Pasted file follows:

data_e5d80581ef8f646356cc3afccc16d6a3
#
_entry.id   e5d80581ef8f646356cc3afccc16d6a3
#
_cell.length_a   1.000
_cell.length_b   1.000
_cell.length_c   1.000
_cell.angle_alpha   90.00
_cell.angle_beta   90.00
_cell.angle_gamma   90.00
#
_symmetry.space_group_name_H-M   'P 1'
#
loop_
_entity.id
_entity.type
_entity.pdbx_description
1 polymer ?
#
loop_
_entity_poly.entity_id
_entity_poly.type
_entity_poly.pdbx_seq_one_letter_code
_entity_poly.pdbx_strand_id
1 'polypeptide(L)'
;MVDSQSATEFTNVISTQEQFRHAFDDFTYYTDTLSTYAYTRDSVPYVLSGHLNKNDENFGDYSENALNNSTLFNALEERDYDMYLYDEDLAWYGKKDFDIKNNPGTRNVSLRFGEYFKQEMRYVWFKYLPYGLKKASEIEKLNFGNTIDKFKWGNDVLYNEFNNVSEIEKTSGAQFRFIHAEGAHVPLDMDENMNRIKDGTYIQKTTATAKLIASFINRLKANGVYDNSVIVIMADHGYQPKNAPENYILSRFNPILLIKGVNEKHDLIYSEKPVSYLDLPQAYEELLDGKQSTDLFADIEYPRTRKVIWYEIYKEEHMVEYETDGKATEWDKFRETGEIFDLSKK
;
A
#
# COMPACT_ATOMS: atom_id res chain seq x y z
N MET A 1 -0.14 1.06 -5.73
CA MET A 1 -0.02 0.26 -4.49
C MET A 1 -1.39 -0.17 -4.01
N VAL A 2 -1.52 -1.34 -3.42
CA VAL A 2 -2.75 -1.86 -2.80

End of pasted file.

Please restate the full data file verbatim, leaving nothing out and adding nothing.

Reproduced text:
data_e5d80581ef8f646356cc3afccc16d6a3
#
_entry.id   e5d80581ef8f646356cc3afccc16d6a3
#
_cell.length_a   1.000
_cell.length_b   1.000
_cell.length_c   1.000
_cell.angle_alpha   90.00
_cell.angle_beta   90.00
_cell.angle_gamma   90.00
#
_symmetry.space_group_name_H-M   'P 1'
#
loop_
_entity.id
_entity.type
_entity.pdbx_description
1 polymer ?
#
loop_
_entity_poly.entity_id
_entity_poly.type
_entity_poly.pdbx_seq_one_letter_code
_entity_poly.pdbx_strand_id
1 'polypeptide(L)'
;MVDSQSATEFTNVISTQEQFRHAFDDFTYYTDTLSTYAYTRDSVPYVLSGHLNKNDENFGDYSENALNNSTLFNALEERDYDMYLYDEDLAWYGKKDFDIKNNPGTRNVSLRFGEYFKQEMRYVWFKYLPYGLKKASEIEKLNFGNTIDKFKWGNDVLYNEFNNVSEIEKTSGAQFRFIHAEGAHVPLDMDENMNRIKDGTYIQKTTATAKLIASFINRLKANGVYDNSVIVIMADHGYQPKNAPENYILSRFNPILLIKGVNEKHDLIYSEKPVSYLDLPQAYEELLDGKQSTDLFADIEYPRTRKVIWYEIYKEEHMVEYETDGKATEWDKFRETGEIFDLSKK
;
A
#
# COMPACT_ATOMS: atom_id res chain seq x y z
N MET A 1 -0.14 1.06 -5.73
CA MET A 1 -0.02 0.26 -4.49
C MET A 1 -1.39 -0.17 -4.01
N VAL A 2 -1.52 -1.34 -3.42
CA VAL A 2 -2.75 -1.86 -2.80